Pressure mounts on PM as new Home Secretary signals break from past
Amber Rudd resigned as Home Secretary late on Sunday night.
Pressure is continuing to grow on Prime Minister Theresa May over her actions as Home Secretary – as Sajid Javid signalled a break from the past on his first day in the role.
Mr Javid said he would “do right” by the Windrush generation and rejected the term “hostile environment” which was used by Mrs May to refer to the government’s immigration policy.
The new-look Cabinet is due to meet on Tuesday for the first time since Amber Rudd resigned from her role as Home Secretary after admitting she had “inadvertently” misled MPs over the existence of targets for removing illegal immigrants.
She was presiding over, in her terms, the creation of a hostile environment Jeremy Corbyn
Labour leader Jeremy Corbyn has said Mrs May “now has questions to answer” about “what she actually did as home secretary”.
“She was presiding over, in her terms, the creation of a hostile environment,” he said.
Diane Abbott, the shadow home secretary, said Sajid Javid’s appointment as Ms Rudd’s replacement “will mean nothing unless Theresa May’s ‘hostile environment’ policy is finally brought to an end”.
Drawing on comments made by Mr Corbyn earlier in the day, Ms Abbott said the new Home Secretary “cannot form another ‘human shield’ for Theresa May”.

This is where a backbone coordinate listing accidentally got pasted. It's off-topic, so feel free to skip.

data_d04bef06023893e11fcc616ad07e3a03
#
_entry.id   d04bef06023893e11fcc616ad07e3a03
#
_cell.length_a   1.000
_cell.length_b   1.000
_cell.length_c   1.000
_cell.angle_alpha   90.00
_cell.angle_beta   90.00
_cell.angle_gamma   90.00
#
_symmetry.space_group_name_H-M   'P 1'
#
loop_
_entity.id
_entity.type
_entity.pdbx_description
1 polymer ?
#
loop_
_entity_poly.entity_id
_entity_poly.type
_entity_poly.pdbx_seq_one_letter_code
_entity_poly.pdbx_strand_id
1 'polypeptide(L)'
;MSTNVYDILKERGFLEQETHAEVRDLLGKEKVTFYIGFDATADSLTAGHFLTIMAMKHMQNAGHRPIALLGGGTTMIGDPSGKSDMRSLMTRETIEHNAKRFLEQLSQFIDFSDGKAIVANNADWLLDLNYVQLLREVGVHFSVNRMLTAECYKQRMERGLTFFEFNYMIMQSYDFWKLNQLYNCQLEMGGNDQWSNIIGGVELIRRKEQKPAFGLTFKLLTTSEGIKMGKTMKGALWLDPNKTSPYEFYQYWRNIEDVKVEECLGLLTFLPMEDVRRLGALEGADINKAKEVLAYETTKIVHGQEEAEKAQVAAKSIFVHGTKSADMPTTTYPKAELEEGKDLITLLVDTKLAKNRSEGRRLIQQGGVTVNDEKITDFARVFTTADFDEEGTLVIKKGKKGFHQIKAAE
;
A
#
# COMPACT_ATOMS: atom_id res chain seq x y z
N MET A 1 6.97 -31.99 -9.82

Ms Rudd resigned late on Sunday night, amid two growing rows about the department.
The first related to what she knew about migrant removals, after the Hastings and Rye MP told the Home Affairs Select Committee there were no targets for removals.
Following the emergence of a memo which detailed targets for removing illegal immigrants, Ms Rudd said she was resigning “with great regret”.
The second row centred on the treatment of the Windrush generation, after a number of people from a Caribbean background found themselves denied access to benefits and healthcare or threatened with deportation despite decades of residence in the UK.
Making his Commons debut as Home Secretary, Mr Javid told Windrush generation migrants who had struggled to prove their immigration status: “This never should have been the case and I will do whatever it takes to put it right.”
Drawing on his own background as the son of migrants from Pakistan, he told MPs: “When I heard that people who were long-standing pillars of their community were being impacted for simply not having the right documents to prove their legal status in the UK, I thought that it could be my mum, my brother, my uncle or even me.
“That’s why I am so personally committed to and invested in resolving the difficulties faced by the people of the Windrush generation who have built their lives here and contributed so much.”
Asked about the “hostile environment” approach, Mr Javid said: “I think it is a phrase that is unhelpful and it does not represent our values as a country.”
He said he wanted a “compliant environment” instead.